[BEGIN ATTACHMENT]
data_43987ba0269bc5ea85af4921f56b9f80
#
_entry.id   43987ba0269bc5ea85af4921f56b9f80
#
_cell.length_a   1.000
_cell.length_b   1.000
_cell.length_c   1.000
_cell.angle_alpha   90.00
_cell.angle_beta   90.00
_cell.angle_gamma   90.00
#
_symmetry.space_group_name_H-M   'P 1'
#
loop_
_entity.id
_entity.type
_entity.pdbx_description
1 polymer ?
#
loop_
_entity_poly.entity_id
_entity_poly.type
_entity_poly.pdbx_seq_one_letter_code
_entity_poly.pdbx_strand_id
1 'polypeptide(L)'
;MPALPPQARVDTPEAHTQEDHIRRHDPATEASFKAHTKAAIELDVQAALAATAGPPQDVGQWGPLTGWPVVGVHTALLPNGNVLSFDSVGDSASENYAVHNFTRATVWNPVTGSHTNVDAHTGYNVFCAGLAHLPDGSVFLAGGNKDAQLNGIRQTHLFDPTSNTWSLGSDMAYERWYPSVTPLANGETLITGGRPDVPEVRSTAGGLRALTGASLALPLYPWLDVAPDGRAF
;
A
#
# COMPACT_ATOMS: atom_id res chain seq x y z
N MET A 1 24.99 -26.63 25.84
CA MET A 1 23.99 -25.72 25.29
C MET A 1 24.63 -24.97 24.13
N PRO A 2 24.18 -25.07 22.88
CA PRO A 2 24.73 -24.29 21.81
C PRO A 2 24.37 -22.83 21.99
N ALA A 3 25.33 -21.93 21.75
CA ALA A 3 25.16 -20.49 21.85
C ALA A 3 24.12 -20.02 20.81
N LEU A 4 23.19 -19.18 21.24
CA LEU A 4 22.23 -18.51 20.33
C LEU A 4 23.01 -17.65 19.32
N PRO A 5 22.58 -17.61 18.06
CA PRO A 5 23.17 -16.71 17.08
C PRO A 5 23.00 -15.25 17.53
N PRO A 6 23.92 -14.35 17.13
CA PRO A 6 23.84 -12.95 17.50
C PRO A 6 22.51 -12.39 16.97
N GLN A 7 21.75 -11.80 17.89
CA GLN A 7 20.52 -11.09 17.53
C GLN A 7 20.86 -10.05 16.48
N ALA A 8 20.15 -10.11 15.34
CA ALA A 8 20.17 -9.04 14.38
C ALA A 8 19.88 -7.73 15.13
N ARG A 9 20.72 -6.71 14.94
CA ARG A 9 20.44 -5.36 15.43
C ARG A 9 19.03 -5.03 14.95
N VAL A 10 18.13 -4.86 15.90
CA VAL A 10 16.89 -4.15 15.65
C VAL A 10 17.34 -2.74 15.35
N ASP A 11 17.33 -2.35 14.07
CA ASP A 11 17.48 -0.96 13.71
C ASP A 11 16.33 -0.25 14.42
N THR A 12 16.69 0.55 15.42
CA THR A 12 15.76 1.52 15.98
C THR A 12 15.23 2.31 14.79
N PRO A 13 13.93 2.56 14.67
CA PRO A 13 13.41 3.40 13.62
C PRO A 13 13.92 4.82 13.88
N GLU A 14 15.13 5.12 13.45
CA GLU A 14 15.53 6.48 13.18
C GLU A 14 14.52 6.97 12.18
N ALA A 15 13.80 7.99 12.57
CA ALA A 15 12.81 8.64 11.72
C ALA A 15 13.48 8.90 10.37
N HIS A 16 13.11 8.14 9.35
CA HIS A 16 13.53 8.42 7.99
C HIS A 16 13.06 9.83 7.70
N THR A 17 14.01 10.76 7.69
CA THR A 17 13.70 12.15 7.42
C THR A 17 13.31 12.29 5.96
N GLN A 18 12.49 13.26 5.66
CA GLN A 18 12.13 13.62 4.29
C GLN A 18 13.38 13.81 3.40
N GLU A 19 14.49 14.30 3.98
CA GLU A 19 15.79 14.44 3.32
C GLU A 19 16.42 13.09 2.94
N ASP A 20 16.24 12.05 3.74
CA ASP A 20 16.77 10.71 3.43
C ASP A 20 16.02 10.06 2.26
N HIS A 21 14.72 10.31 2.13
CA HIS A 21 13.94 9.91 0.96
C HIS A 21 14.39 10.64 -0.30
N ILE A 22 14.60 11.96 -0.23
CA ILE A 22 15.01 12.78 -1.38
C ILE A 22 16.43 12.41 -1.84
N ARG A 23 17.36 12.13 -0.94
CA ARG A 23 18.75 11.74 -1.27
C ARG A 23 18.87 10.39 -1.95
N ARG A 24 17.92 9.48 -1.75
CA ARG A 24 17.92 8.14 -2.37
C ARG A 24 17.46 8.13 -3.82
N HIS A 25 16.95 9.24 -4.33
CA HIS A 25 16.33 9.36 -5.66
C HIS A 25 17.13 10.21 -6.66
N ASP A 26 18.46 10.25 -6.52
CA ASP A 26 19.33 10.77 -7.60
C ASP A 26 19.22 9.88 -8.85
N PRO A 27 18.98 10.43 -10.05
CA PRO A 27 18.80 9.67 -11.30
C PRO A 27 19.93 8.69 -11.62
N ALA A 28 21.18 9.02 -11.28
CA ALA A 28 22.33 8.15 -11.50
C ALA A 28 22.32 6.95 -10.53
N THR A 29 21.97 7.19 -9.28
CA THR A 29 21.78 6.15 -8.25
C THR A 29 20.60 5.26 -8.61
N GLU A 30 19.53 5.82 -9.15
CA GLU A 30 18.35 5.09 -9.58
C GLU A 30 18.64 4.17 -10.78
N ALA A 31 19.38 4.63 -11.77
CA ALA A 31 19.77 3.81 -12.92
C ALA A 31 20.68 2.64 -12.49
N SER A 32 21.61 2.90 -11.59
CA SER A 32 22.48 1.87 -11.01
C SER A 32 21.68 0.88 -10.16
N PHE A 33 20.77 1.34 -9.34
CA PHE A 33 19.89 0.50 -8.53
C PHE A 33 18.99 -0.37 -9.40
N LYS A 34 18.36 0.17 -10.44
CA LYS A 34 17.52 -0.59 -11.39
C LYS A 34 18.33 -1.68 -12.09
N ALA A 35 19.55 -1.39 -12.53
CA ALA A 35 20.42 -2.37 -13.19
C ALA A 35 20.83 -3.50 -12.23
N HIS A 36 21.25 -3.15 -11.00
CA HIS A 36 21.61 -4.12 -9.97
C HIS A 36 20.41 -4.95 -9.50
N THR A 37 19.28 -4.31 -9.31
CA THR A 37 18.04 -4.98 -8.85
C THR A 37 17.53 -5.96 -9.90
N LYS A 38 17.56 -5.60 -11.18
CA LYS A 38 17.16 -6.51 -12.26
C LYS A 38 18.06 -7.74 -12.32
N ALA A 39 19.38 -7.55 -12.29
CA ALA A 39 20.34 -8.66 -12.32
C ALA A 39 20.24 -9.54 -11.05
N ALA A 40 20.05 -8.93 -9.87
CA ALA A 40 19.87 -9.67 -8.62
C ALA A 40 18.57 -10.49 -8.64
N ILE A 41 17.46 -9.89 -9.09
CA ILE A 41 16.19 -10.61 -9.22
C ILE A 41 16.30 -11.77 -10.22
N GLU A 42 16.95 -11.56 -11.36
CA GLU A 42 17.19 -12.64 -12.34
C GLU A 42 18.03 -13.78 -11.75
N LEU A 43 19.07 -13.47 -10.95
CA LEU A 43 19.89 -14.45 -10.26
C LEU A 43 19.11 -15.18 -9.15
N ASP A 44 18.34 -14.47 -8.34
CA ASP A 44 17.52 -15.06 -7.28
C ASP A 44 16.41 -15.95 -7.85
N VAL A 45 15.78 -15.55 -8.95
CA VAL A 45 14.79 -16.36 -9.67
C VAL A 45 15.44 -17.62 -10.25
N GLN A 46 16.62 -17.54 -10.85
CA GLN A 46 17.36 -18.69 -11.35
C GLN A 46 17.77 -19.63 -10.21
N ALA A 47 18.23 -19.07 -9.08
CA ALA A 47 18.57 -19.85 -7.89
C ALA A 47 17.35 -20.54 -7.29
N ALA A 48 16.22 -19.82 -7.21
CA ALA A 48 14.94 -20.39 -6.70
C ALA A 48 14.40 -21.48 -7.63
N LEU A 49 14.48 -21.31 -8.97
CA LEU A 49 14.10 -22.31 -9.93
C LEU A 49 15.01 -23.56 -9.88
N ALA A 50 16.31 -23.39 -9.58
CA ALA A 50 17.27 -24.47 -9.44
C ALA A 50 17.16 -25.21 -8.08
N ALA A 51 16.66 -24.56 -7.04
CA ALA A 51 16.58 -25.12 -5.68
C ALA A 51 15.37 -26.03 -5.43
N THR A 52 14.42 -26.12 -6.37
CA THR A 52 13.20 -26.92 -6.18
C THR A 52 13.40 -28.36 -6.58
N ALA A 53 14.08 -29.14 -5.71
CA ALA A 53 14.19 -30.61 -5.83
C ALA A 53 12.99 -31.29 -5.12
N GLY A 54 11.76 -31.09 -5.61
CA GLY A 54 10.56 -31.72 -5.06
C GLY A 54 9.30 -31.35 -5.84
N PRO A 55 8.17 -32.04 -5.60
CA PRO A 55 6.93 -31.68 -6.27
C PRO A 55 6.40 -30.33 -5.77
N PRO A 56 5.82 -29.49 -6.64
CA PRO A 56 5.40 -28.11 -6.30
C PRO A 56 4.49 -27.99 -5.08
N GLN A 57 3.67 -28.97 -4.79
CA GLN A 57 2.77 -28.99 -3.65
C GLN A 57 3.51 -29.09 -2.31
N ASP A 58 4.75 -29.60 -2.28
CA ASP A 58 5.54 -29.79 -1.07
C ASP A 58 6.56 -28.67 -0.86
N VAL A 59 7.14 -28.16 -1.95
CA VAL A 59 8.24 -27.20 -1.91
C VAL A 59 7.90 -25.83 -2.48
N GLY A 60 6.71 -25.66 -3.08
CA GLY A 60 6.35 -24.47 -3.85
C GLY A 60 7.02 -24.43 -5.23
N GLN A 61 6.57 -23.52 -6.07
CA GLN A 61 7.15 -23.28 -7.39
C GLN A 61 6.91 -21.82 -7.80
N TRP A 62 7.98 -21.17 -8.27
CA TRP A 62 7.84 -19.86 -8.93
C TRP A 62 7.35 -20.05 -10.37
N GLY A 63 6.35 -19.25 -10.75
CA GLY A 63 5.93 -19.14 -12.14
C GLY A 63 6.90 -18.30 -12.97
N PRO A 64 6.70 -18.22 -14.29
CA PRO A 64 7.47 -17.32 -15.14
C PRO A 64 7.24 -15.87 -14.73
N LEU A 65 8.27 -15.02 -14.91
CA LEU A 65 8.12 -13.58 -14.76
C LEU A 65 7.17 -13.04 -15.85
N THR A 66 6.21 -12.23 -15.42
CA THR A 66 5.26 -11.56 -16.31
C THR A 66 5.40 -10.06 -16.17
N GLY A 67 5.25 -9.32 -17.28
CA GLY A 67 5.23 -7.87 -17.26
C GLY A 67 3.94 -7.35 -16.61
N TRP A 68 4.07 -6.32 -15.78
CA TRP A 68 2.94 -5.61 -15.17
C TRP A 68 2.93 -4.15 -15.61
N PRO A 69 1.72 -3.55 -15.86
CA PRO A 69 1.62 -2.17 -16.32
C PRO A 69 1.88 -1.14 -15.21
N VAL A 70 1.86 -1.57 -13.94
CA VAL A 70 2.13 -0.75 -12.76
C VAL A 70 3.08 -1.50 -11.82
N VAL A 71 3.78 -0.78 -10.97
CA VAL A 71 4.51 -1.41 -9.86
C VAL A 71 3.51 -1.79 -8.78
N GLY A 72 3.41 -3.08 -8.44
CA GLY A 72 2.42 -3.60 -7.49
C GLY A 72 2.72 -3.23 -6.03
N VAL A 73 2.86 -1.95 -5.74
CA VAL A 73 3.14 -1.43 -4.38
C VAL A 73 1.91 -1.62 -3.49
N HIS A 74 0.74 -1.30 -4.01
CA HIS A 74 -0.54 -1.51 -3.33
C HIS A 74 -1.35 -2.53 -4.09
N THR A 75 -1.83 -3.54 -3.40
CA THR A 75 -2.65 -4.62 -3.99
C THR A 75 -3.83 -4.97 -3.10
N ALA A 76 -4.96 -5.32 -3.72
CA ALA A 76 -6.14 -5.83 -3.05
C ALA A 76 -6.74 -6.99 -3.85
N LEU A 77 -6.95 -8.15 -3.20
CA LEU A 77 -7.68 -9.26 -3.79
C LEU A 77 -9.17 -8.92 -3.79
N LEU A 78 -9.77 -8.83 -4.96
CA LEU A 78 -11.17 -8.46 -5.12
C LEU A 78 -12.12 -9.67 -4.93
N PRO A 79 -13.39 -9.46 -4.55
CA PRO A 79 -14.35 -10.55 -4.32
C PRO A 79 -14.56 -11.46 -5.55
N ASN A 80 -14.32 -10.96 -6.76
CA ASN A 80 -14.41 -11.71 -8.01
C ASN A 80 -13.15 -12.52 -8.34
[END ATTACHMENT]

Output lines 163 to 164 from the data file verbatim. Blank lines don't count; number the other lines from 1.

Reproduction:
N VAL A 45 15.78 -15.55 -8.95
CA VAL A 45 14.79 -16.36 -9.67